Vote on Downtown Cycle Track Network Pilot Project

Vote on Downtown Cycle Track Network Pilot Project

On Monday, April 28th, City Council approved a portion of the “Cycle Track Network” pilot project.

Here is a record of how I voted on that day:

Resolution

Voted

 

Direct Administration to open the Complete Centre City Cycle Track Pilot Project Network Map

Against

Alternative 1

Direct Administration to open the Centre City Cycle Track Pilot in 2015 based on the Cycle Track Pilot Project Network Map with the exception of 1st Street SE from the Bow River to 9th Ave SE

Against

Alternative 2

Direct Administration to open the Centre City Cycle Track Pilot Project in 2015 based on the Centre City Cycle Track Pilot Network Map with the exception of 1st Street SE from 9th Avenue to the Elbow River Pathway

Against

Alternative 3

Direct Administration to open the Centre City Cycle Track Pilot in 2015 based on the Centre city Cycle Track Pilot Project Map with the exception of 1st Street SE

For

I voted for an amended proposal that included a pilot of three cycle tracks in the City Centre:

  • 5th Street SW (north-south route)
  • 8th Avenue S (Stephen Avenue)
  • 12th Avenue S (east-west route)

I was reluctant to support any proposal that would remove a traffic lane on 1st Street SE, one of downtown’s busiest roads. However, the demand for different modes of transportation in Calgary, as in many other Cities in Canada, is experiencing continued and accelerated growth. As many of you already know, this has led to longer travel times, greater driver frustration, and more congestion. One approach to lessen these effects is to decrease the number of vehicle trips going into the core. This can be achieved by influencing a mode shift from automobiles to more efficient alternatives such as public transit, carpooling, biking, and walking.

Simply put, transportation options are important, and I believe that we should work together with key stakeholders and industries to develop transportation systems, infrastructures and policies that are efficient, and encourage a range of transportation choices. For this reason, I felt it was important for the well-being of Calgary that Council go forward with some form of the cycle track pilot project.

Side note: Alternative 4 would have been approved with more support from Council which would have directed Administration to open the pilot project with the exception of 1st Street SE and Stephen Avenue. Stephen Avenue was identified as a trouble sport. To mitigate this, cyclists will not have access to Stephen Avenue during peak pedestrian traffic times between 11:00am and 2:00pm. I also supported it because it provides cyclists with a route north of the CPR railway.

Council instructed administration to reduce the cost of implementing a pilot of three cycle tracks (Alternative 3).  Administration pledged to reduce the cost to approximately $5 million, less than half of the $11 million, originally quoted. Council also passed a policy to allow small scale private contractors to bid on maintenance and snow clearing to reduce of the operational costs of the cycle track.  The Transportation Department will need to look at how to best connect 8th Avenue and 9th Avenue now that 1st Street SE is not included in the network. I will recommend that City Officials remove the 9th Avenue portion from the pilot project in an attempt to further reduce the overall cost.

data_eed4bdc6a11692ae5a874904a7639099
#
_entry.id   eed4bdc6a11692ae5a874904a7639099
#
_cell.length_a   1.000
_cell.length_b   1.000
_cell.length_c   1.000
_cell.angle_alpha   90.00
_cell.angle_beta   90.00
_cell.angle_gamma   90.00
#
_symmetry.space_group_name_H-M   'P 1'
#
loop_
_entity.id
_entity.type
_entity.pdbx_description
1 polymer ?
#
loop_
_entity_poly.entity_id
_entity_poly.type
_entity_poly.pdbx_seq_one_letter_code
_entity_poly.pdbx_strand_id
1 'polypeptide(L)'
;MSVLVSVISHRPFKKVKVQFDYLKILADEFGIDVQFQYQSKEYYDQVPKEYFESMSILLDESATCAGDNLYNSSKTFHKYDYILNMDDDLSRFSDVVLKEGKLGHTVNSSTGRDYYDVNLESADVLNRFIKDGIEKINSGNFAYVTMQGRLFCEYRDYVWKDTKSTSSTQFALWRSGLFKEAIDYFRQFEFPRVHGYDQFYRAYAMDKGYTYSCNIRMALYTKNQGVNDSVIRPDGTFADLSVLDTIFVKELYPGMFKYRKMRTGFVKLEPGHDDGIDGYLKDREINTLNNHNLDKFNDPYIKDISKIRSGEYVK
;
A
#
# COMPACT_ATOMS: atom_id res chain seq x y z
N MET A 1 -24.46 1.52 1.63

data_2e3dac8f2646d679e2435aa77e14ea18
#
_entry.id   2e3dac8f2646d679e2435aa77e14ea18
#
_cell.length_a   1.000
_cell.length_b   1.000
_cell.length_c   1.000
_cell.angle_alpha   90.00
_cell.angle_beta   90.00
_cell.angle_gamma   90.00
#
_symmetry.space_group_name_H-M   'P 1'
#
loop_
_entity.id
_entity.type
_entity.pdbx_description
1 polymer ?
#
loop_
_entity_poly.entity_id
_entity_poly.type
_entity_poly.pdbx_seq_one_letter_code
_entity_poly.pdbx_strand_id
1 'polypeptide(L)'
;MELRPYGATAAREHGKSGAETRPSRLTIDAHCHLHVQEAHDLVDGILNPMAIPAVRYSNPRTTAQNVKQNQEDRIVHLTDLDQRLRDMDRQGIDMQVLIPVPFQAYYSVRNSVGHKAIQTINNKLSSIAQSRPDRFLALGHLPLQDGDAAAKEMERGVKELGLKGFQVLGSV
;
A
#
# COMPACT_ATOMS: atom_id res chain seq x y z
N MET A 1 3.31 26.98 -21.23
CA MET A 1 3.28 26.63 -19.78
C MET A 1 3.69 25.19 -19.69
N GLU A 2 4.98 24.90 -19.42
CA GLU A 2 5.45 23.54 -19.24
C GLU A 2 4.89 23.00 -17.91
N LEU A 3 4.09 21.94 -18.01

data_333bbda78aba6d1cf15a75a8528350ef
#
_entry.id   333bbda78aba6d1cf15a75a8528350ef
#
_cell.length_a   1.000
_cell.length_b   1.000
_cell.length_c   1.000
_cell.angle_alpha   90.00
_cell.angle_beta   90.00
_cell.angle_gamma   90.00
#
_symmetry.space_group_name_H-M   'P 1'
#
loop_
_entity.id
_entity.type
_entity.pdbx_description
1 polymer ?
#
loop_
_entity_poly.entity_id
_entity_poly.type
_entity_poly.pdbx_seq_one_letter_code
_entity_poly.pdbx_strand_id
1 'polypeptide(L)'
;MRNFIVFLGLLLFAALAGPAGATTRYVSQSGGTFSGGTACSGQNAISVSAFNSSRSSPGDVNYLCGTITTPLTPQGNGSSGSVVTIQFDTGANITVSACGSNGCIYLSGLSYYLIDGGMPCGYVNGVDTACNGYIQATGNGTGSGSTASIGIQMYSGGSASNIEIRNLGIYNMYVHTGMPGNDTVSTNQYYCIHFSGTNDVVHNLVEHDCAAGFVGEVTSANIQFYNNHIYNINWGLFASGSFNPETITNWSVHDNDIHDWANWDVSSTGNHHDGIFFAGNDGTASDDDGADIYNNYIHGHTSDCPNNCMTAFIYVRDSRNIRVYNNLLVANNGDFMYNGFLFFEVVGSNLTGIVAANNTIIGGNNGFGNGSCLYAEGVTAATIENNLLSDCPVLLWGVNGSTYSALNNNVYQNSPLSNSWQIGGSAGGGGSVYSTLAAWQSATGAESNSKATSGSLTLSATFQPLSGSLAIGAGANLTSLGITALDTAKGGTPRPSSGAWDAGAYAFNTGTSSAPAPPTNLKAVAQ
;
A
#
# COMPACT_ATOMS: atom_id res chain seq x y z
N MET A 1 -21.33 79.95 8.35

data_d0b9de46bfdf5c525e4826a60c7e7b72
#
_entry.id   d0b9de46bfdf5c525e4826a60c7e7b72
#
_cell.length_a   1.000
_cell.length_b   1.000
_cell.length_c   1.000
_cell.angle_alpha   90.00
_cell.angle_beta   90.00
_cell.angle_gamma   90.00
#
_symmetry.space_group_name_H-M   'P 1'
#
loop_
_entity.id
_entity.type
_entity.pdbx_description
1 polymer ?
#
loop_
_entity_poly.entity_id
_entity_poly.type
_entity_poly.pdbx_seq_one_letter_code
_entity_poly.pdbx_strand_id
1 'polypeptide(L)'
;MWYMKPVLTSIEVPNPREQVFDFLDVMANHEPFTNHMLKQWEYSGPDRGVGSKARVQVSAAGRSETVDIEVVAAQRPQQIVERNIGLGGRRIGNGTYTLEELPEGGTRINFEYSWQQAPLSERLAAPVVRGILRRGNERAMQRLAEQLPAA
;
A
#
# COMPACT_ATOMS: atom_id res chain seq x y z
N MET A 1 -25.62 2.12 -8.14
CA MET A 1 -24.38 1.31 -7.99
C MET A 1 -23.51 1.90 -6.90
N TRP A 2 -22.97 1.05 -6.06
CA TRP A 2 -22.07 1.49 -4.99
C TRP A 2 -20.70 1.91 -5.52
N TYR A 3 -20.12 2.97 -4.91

Over the past months, my office received significant feedback in regards to the implementation of the cycle track proposal. Most of the concerns we received were mitigated by not including 1st Street SE. Concerns raised included, but was not limited to:

  • The effect of removing a traffic lane on 1st Street SE on Chinatown.  The Calgary Chinese Elderly Citizens’ Association, along with several other community groups banded together to express their dissatisfaction with the proposal to put a cycle track on 1st Street SE.
  • Potential traffic impacts of removing a lane from motorists on an unduly busy arterial road. The design of the underpass between 9th Avenue and 10 Avenue that would result in cyclists leaving the road and heading into mixed pedestrian traffic. How do bikes safely exit and re-enter the road after?
  • Concerns over what this pilot project means for parking in the core. Calgary Parking Authority is planning to put in more street parking to the tune of 350 new spaces in an effort to offset the 260 stalls lost. Three new parkades will also be added within five years, creating another 2,100 parking spots.

Please note that Stephen Avenue is still closed to bikes until the cycle track pilot open in summer 2015. You can be fined up to $300 if you ride your bike on Stephen Avenue before then.

A comment was made on twitter that suggested I prioritized the cycle track pilot project at the expense of improving transit in Southeast Calgary. The chart below shows the amount of money Council has allocated since I was elected to accelerate the development of the Southeast Transitway/LRT compared to the $5 million committed to improve cycle infrastructure in the core. Side note: the money for the cycle track was approved by a previous Council and was allocated from federal fuel-tax. I firmly believe that I have my priorities in order, but I do find it interesting that Calgarians that live in  the suburbs have greater access to bike and pedestrian paths than those living in high density areas like the downtown core.

Funding